Patch 7.3.5 PTR introduces configuration warning, hints at Battle for Azeroth specs
In all the other news about patch 7.3.5, one surprising tidbit noticed by the folks at Wowhead was this one — a configuration warning that alerts you if your system won’t be supported by future builds of World of Warcraft. That’s interesting because I don’t remember the game ever warning us about future requirements before — sure, I’ve seen the game tell you what it currently doesn’t support, but not what it won’t in the future. It seems likely that these will be requirements in the future, possibly as soon as Battle for Azeroth. But what do these actually mean for players playing the game now?
— Wowhead💙 (@Wowhead) January 9, 2018
Well, two of them are related — the Shader Model and DirectX versions listed. Both are related to Microsoft DirectX, an API framework that developers use to make games on Microsoft operating systems. Essentially, in both cases you’re being told you’ll need a new DirectX install or video card capable of running it, since Shader Model 5 came out with DirectX 11, which is the version of DirectX mentioned above as well. If you don’t know if your Windows based computer has DirectX 11 or higher, you can type dxdiag in your start menu and run the program which will tell you. I did and it turns out my computer, which is reasonably old, is running DirectX 12.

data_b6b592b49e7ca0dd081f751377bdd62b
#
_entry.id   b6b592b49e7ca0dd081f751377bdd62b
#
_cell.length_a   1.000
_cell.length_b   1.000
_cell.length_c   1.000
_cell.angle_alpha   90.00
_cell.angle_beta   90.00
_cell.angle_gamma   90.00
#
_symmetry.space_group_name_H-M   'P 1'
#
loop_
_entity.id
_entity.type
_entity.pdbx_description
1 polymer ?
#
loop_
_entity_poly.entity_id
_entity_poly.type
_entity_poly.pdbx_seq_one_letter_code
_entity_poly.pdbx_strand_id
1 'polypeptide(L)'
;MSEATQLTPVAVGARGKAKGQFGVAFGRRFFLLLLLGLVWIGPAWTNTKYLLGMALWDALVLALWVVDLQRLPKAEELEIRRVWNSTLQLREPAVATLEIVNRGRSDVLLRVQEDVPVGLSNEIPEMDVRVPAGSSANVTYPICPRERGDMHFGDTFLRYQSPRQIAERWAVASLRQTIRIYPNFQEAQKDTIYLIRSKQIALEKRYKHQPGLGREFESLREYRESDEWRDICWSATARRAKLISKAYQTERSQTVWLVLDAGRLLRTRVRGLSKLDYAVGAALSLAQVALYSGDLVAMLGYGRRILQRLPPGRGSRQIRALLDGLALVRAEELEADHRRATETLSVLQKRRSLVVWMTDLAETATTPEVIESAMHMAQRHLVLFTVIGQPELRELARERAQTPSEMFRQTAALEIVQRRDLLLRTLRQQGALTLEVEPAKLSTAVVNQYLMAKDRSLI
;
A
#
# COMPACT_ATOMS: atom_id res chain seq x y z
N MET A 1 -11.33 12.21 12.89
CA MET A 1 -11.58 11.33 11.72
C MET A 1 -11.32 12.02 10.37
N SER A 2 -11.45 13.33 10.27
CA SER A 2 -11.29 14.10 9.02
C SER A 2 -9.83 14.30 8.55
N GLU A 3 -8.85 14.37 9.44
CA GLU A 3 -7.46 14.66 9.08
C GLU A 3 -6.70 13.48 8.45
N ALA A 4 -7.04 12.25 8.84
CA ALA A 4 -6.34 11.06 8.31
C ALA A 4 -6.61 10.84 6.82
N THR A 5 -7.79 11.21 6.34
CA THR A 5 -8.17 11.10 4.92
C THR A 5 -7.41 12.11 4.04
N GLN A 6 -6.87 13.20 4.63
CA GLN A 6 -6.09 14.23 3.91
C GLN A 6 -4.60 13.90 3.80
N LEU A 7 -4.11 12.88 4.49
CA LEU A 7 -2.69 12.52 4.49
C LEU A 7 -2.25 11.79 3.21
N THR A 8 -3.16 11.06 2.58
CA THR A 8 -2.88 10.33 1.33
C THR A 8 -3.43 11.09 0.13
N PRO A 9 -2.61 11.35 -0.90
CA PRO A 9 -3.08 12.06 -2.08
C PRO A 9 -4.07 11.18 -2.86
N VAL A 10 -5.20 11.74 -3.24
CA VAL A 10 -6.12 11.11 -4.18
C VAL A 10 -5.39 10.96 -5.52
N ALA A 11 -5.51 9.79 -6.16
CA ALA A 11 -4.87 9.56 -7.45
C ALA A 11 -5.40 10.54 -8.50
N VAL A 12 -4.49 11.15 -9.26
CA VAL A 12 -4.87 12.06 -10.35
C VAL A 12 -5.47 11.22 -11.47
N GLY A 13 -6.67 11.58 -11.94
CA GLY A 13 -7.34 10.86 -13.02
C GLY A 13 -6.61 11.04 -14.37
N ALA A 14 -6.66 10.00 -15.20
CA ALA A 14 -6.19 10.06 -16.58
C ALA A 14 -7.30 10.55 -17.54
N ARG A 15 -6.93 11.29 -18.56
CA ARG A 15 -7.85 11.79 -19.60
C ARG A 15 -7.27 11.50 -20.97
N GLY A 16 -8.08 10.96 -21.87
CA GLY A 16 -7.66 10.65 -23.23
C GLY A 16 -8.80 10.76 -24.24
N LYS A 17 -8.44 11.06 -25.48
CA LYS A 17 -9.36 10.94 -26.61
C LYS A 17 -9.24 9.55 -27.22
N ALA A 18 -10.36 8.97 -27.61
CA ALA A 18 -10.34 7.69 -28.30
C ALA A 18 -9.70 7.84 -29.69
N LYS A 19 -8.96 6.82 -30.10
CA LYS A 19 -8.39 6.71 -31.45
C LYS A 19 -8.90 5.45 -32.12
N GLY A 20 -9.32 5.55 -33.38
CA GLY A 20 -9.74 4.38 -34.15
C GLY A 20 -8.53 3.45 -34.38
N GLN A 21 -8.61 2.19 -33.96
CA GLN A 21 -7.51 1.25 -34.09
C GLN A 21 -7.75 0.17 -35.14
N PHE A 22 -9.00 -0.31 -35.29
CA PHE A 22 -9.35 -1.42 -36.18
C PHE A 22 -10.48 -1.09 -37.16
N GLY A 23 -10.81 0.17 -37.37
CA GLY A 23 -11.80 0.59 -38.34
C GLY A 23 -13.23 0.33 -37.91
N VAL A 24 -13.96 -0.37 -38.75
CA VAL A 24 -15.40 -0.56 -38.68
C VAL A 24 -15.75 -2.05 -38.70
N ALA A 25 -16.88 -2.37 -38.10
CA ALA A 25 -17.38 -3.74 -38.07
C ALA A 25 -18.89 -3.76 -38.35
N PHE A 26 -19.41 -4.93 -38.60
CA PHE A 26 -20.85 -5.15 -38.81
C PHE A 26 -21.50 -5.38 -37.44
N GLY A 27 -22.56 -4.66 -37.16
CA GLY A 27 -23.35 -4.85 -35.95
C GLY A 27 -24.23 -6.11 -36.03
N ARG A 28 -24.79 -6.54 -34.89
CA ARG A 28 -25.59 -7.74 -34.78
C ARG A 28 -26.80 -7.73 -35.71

Requiring DirectX 11 for Battle for Azeroth isn’t that big of a stretch — many games that came out in 2016 require Shader Model 5, which requires DirectX 11 as well. Likewise, if you need to know if you’re running a 64-bit system, you can find that out via the System Information app on Windows 10 or just checking properties on older versions of Windows. I’m more surprised about requiring a 64-bit OS than I am the change to DirectX. Blizzard has been moving away from older versions of Windows, but it’s still not something I expected to see.
Essentially, you’ll need to be able to upgrade to at least DirectX 11 and have a video card that can run it effectively, on a 64 bit version of Windows, to run Battle for Azeroth. That’s a reasonable step up from Legion but considering the expansion is coming out hopefully in 2018, it’s already two years behind the curve in terms of game performance.
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